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I’m a Biblical epic junkie, and geek historian. I’ve read Josephus. I’ve read scripture. And I’m currently working my way through all of theologian, pastor, and historian N.T. Wright’s sermons on the gospels. I am never NOT in the mood for a good Ancient Roman-Judean epic and… I’ve just found my proverbial new best friend. Literary and film crush. Whatever you want to call it. I really had no idea of what to expect going into this first season (hopefully, not the last) of A.D. on NBC, but … it blew away any preconceptions formed through The Bible miniseries. This is a full blown serial epic, featuring historical, Biblical, and fictional characters interacting at the crucifixion and in the aftermath. And, it’s awesome.

So far, the main character seems to be Caiaphas, High Priest of Israel, Leader of the Sanhedrin, and a man so desperate to preserve Israel in the face of Roman occupation that he throws the Messiah to the Romans and insists upon his death, merely to avoid any potential uprisings or contradictions to the ancient Judean laws. His “persecution” of Jesus leads one of his own priests, Joseph of Arimathea, to turn against him and indirectly fulfill prophecy by offering the fallen Messiah a resting place in his tomb. Not only that, but Caiapha’s insistence upon the crucifixion (urged on by his wife, who believes Israel must capitulate to Rome to survive the occupation) creates friction between him and Pontius Pilate, who is uneasy at his role in events… so much so that he takes a hard hand with his wife, Claudia, in convincing her that no one comes back from a Roman crucifixion.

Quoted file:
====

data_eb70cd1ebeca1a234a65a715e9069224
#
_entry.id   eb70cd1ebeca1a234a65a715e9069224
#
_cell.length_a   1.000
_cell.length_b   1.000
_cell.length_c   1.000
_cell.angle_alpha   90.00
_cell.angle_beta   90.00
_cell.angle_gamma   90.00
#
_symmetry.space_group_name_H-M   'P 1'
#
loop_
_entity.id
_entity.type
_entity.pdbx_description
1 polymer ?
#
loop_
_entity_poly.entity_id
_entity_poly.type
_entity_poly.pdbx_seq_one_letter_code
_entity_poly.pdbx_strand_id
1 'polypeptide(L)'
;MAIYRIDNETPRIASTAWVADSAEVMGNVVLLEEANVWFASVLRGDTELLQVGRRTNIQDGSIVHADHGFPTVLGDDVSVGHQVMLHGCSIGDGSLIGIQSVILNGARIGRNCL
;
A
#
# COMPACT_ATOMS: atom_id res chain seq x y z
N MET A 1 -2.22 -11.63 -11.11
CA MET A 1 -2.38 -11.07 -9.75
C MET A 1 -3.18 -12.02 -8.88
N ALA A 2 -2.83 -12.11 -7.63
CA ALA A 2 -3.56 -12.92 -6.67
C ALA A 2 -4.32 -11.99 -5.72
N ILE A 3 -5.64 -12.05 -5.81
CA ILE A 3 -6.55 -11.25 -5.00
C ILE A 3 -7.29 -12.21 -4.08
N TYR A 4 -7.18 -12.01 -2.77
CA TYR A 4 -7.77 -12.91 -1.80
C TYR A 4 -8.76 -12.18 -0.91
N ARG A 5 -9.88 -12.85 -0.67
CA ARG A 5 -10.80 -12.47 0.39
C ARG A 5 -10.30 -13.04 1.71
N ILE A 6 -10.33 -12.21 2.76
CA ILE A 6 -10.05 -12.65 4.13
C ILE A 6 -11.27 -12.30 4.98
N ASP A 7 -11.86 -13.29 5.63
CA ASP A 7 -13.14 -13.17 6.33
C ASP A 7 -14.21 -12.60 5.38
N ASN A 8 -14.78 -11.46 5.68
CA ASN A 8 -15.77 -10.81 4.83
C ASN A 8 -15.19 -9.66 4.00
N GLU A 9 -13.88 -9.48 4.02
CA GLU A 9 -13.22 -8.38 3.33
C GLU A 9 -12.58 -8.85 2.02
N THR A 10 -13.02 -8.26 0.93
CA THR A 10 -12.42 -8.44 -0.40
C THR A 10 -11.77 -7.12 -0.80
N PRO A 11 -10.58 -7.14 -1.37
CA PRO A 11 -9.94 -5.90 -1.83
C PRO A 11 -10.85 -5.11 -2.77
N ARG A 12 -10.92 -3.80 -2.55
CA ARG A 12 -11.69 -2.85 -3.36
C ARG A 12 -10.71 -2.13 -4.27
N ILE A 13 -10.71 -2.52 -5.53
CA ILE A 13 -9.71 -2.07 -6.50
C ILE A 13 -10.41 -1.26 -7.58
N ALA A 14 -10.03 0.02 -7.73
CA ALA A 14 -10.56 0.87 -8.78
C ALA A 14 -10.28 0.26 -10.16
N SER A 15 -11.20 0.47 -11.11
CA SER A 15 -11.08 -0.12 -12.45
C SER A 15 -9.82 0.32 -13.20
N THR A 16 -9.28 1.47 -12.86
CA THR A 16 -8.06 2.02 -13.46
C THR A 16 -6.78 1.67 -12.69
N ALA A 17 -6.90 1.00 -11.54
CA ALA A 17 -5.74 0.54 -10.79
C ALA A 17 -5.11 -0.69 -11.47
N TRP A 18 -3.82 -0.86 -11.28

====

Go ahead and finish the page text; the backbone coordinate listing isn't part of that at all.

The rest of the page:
Some of the lines of dialogue seem incredibly ironic, and even funny … but only in hindsight to our modern sensibilities, and the wake of what we know is coming. This Messiah is not dead, is not going anywhere, and His followers will not scatter permanently, but forever change the course of human history, however much Pilate and Caiaphas believe otherwise. At one point, Caiaphas shows concern over rumors that the Messiah’s followers believe he will rise again and Pilate deadpans, “Roman crucifixion really doesn’t allow for that…” and goes on to say that, like all other revolutionaries, this Messiah will be forgotten in a week. Claudia doesn’t believe him, but of course, Pilate doesn’t listen to Claudia! If the Messiah returns in your dreams, dearest, he snidely tells her, better remember him as he is now… a maggot-infested, rotting corpse.

Nice guy, huh?

Being a Pilate fanatic, I love what they are doing with him here … portraying him as he very likely was in real life. Too many films and books forget that he was a Roman governor and make him into a pale reflection of Rome, when in reality, as Josephus told us, he was the full embodiment of it — and believed in ruling through FORCE. I have a feeling we are going to see a lot of that this season, and I am eager to see it unfold. Not because it’s pleasant, but because… it happened. Pilate’s reason for being recalled to Rome included giving an order that massacred hundreds of Samaritans. He was not nice and not a pushover. Here, we see his antagonistic power-pull with Caiaphas nicely, two skilled politicians manipulating one another for their own purposes; Leah sweetly tells Caiaphas that he has done very well in manipulating the Roman governor … meanwhile, Pilate signs both the decree to break Jesus’ legs and speed on his death and Joseph of Arimathea’s request for the body, because if the high priests are preoccupied with one another, “they cannot wrap their hands around my throat.” (Surely, Caiaphas rages at him later, you knew this would case trouble?! And, stoically, Pilate answers that no, it never crossed his mind.)